So we can come to the conclusion, that every human being and animal and plant must have some kind of intake to stay alive. This is the truth. Now we become intelligent and start thinking about ethics. And ... we're not sure if our ethics are the truth. We know how it feels to have pain or be hurt, this is the truth, pain is unpleasant. So we ask, is religion the truth. But don't we know how it feels to defend a path that gives you peace, whether it be atheism, theism or whatever. We are here because we are curious, but most of all, because we feel what we believe is truth. Religion doesn't put food in your stomach, but some people beliefs it does, and yet, all the people that believe it need jobs, most of them work for what they receive.

But those who have no food to eat, because having to eat is a truth. They waste away, while those of many walks of beliefs or none beliefs still cling to what may be true. So if a truth like eating can't teach some people sympathy, what use do we have to pursue more convoluted truths? Language can be used in many different ways to tell someone you don't want to help them. Equally language can be used to talk about religion and ethics in many ways, but perhaps, in the end, it boils down to the same idea. The idea of knowing a truth or what may be true, but trying to evade it through language.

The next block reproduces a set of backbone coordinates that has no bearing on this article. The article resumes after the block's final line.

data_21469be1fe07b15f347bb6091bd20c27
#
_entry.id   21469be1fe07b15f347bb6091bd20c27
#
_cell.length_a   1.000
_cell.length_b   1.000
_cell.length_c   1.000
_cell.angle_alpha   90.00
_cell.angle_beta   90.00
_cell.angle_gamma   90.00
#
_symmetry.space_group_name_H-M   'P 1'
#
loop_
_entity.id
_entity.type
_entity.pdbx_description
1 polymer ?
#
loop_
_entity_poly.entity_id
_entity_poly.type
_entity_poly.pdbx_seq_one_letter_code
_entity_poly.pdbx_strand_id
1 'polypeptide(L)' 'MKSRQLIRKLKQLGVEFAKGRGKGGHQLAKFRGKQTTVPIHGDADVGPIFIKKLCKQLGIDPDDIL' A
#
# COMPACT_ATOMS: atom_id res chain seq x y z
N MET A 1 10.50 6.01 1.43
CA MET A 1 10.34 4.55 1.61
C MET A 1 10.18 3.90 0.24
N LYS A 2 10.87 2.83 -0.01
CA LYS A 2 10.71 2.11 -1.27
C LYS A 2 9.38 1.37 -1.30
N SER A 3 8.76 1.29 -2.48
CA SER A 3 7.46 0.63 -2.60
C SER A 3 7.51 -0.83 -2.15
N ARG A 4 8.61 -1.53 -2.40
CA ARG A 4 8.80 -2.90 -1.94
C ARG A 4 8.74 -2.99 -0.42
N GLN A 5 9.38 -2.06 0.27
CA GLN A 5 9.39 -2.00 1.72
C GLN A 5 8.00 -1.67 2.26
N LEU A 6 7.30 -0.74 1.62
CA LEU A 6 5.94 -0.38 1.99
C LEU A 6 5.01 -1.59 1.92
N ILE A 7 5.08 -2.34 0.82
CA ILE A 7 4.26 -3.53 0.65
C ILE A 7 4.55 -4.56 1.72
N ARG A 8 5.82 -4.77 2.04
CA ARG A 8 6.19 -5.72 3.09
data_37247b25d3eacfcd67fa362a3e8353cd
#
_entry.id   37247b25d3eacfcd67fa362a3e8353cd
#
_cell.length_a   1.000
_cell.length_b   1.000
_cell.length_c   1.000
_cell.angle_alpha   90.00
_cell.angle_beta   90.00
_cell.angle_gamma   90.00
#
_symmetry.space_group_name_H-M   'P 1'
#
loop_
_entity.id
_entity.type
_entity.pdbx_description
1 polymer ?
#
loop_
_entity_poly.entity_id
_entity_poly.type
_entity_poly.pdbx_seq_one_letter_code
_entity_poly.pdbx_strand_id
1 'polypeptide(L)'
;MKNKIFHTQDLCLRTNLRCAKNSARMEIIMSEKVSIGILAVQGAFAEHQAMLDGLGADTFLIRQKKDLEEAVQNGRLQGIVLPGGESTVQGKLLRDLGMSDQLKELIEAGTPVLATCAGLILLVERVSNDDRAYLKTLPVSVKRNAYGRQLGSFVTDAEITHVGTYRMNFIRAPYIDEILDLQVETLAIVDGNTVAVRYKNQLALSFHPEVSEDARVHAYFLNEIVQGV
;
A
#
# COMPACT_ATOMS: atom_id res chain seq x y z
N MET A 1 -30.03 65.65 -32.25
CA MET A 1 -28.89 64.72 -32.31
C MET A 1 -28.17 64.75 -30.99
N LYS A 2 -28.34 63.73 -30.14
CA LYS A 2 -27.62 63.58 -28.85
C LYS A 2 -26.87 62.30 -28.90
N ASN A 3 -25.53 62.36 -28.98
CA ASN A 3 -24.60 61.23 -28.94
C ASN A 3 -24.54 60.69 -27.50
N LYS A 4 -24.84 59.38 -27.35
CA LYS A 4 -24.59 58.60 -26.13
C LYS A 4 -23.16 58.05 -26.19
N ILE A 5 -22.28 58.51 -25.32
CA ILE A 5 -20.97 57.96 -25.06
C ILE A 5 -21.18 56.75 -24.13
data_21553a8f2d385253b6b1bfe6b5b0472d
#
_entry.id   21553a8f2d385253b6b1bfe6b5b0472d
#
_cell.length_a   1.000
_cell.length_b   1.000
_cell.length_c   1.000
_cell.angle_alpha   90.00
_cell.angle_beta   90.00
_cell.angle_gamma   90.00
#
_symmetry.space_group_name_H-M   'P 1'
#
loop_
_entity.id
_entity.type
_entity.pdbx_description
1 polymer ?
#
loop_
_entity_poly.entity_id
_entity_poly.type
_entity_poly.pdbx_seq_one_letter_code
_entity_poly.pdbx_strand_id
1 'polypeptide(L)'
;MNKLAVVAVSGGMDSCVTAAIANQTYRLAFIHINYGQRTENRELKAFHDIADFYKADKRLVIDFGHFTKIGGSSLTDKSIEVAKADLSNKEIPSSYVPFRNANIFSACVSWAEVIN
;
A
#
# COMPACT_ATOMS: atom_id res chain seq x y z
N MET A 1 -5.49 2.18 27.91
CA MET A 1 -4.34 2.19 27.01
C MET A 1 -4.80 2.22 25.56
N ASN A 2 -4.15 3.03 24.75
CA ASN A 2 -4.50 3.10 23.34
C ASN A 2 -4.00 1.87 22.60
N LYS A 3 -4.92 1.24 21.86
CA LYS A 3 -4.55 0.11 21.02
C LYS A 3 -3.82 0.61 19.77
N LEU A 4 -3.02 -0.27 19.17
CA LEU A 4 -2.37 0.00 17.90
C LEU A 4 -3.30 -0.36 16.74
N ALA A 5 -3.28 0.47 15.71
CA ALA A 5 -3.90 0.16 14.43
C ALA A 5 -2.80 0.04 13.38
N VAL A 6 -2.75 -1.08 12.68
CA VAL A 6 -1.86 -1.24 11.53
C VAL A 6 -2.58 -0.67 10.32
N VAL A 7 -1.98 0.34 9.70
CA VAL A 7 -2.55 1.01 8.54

If you need to go to the doctor because of a pain in your body, you don't know what it is, are you going to delay? Yet our more obscure sense like our intuition and curiosity often tries to focus our attention on something on the horizon. With eating it's simple, because you know eating. You don't have to question the sensation every time before coming to the conclusion you have to eat. Somethings we are unsure of, and we get the sensation that maybe we should eat this thing. But because we don't know the sensation or the thing we want to eat looks strange, we kind of play with the food on the plate. We put it in our mouth, taste it, then take it out again. You see, we don't know if it is important to eat this thing or not. Like some canaries eat a certain food, they turn red, maybe they didn't like to turn red. *laughs*